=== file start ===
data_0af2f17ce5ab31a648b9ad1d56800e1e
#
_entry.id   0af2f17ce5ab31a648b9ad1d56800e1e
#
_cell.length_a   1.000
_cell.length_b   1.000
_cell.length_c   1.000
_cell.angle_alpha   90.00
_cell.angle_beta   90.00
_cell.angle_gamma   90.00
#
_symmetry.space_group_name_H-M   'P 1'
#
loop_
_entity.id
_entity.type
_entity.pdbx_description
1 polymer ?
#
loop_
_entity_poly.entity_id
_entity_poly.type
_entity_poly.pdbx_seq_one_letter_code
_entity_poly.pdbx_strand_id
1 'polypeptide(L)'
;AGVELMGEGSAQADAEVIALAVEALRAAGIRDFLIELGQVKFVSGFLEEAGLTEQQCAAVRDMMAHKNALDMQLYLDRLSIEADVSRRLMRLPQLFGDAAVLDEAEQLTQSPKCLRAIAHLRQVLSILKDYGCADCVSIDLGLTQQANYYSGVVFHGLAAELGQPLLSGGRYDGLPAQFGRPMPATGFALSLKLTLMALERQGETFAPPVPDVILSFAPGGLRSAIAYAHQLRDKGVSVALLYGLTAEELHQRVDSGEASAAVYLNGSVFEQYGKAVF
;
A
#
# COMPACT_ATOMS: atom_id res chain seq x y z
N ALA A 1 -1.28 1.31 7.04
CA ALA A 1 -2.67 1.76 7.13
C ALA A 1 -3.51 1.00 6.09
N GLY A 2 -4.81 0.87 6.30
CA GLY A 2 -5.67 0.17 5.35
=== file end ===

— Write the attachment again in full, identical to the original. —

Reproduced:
data_0af2f17ce5ab31a648b9ad1d56800e1e
#
_entry.id   0af2f17ce5ab31a648b9ad1d56800e1e
#
_cell.length_a   1.000
_cell.length_b   1.000
_cell.length_c   1.000
_cell.angle_alpha   90.00
_cell.angle_beta   90.00
_cell.angle_gamma   90.00
#
_symmetry.space_group_name_H-M   'P 1'
#
loop_
_entity.id
_entity.type
_entity.pdbx_description
1 polymer ?
#
loop_
_entity_poly.entity_id
_entity_poly.type
_entity_poly.pdbx_seq_one_letter_code
_entity_poly.pdbx_strand_id
1 'polypeptide(L)'
;AGVELMGEGSAQADAEVIALAVEALRAAGIRDFLIELGQVKFVSGFLEEAGLTEQQCAAVRDMMAHKNALDMQLYLDRLSIEADVSRRLMRLPQLFGDAAVLDEAEQLTQSPKCLRAIAHLRQVLSILKDYGCADCVSIDLGLTQQANYYSGVVFHGLAAELGQPLLSGGRYDGLPAQFGRPMPATGFALSLKLTLMALERQGETFAPPVPDVILSFAPGGLRSAIAYAHQLRDKGVSVALLYGLTAEELHQRVDSGEASAAVYLNGSVFEQYGKAVF
;
A
#
# COMPACT_ATOMS: atom_id res chain seq x y z
N ALA A 1 -1.28 1.31 7.04
CA ALA A 1 -2.67 1.76 7.13
C ALA A 1 -3.51 1.00 6.09
N GLY A 2 -4.81 0.87 6.30
CA GLY A 2 -5.67 0.17 5.35